This year’s SXSW festival is taking on President Trump, according to The Hill, which reported that the proceedings largely focused on negative rhetoric against the president.
“The centerpiece of the panel discussions is a series titled ‘Tech Under Trump,’” reported The Hill on Saturday, adding that the panel discussions “aren’t pulling any punches.”
“NPR reporter Sam Sanders is hosting an event titled the ‘2016 Election: How We Got it Wrong!,’ reflecting on his experiences covering the 2016 presidential race,” they continued. “Another discussion titled ‘Building Bridges When Others Want to Build Walls,’ is intended to highlight the uncertainty facing immigrants. One panel is discussing ‘From Trump to Trolls: How Muslim Media Fights Back.'”
“Some of the panels aren’t Trump-focused, but do highlight the tech industry’s policy priorities, including a discussion titled ‘Can You Hear Me Now? The Rural Broadband Debate,’ featuring Rep. Vicente González (D-Texas) and Information Technology Industry Council President Dean Garfield,” The Hill concluded. “Even the festival’s art and music events are taking on a stronger political tone than in years past. One music showcase is titled ‘Contrabanned,’ and will feature acts from countries including Libya and Somalia, whose citizens are banned from entering the U.S. under Trump’s travel executive order.”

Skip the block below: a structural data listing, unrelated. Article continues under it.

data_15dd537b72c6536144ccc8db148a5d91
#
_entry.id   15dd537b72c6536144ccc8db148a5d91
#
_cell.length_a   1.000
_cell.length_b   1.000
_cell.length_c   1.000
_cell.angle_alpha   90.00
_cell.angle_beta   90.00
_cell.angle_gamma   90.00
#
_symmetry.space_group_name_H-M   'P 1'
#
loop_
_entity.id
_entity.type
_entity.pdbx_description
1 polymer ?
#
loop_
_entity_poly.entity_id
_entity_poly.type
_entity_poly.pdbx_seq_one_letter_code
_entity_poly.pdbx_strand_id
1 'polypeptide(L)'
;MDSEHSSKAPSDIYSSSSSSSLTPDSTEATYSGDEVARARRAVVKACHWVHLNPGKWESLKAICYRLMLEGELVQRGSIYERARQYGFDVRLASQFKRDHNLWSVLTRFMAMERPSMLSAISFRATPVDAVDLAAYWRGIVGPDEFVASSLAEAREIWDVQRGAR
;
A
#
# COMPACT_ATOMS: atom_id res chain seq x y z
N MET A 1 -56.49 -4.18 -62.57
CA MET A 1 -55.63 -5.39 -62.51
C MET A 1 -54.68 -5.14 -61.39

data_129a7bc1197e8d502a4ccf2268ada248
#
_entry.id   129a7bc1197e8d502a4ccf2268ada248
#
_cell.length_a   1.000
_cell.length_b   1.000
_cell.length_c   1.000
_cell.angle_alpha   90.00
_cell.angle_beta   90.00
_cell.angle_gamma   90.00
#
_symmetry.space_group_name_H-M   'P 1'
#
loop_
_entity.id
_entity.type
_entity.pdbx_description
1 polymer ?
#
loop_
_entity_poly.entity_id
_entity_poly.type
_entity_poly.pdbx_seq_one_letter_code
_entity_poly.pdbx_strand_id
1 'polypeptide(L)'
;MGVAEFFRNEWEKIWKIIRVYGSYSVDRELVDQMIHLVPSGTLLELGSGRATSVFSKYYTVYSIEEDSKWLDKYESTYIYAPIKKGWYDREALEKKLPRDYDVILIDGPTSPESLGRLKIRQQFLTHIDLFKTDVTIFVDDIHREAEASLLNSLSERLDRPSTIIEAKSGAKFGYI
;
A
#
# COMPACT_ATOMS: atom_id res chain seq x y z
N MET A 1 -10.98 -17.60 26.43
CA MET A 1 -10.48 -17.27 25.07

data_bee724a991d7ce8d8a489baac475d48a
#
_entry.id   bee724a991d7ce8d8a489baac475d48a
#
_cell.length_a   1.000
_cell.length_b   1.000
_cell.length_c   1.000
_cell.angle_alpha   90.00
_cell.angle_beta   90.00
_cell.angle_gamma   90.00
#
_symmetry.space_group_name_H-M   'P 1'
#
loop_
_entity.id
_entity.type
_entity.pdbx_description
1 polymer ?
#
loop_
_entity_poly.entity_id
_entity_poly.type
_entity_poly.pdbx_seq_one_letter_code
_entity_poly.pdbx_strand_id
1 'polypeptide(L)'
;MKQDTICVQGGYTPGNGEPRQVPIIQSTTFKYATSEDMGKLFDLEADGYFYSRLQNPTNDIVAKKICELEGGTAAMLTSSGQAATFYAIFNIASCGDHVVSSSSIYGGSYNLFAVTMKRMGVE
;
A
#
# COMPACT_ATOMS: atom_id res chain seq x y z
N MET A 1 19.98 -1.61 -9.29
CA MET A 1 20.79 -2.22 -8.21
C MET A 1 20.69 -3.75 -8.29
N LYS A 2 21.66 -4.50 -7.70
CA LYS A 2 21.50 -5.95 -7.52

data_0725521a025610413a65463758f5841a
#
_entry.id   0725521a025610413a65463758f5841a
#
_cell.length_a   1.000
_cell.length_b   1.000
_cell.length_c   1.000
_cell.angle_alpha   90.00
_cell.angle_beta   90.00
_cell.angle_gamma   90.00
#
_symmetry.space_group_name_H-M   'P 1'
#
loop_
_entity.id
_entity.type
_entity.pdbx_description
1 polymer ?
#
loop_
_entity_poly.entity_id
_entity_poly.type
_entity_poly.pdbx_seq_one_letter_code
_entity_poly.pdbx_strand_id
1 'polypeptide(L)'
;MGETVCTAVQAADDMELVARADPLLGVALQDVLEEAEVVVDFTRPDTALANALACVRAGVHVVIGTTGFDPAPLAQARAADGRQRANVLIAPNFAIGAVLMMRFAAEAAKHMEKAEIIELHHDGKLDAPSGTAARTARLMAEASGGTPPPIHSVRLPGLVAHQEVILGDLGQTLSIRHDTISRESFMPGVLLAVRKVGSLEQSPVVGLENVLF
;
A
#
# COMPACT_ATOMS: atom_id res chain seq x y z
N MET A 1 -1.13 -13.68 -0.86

“I’ve never seen in my lifetime an atmosphere of fear as I’ve seen now,” said Sen. Cory Booker at the festival. “I feel a sense of pain about my country right now.
“[Trump] isn’t backing away from his rhetoric. But if we don’t engage, we are the source of the problem, not the elected person we don’t like,” he added.
In a SXSW session titled “Dark Days: AI and the Rise of Fascism,” Microsoft’s Kate Crawford even attempted to compare the rise of artificial intelligence with fascism.
“Just as we are seeing a step function increase in the spread of AI, something else is happening: the rise of ultra-nationalism, rightwing authoritarianism and fascism,” Crawford declared. “We should always be suspicious when machine learning systems are described as free from bias if it’s been trained on human-generated data. Our biases are built into that training data.”
SXSW’s chief programming officer Hugh Forrest praised the political slant on this year’s festival.
“There is definitely a degree of politics or political focus that may not have been there in previous years,” said Forrest. “We hope people walk away with a little better understanding of issues and the players driving the issues.”
Forrest, who voted for Democratic presidential candidate Hillary Clinton, previously claimed to be “grieving” following President Trump’s victory in November. He also claimed to be excited about SXSW’s “role” in “paving a more progressive path to the future.”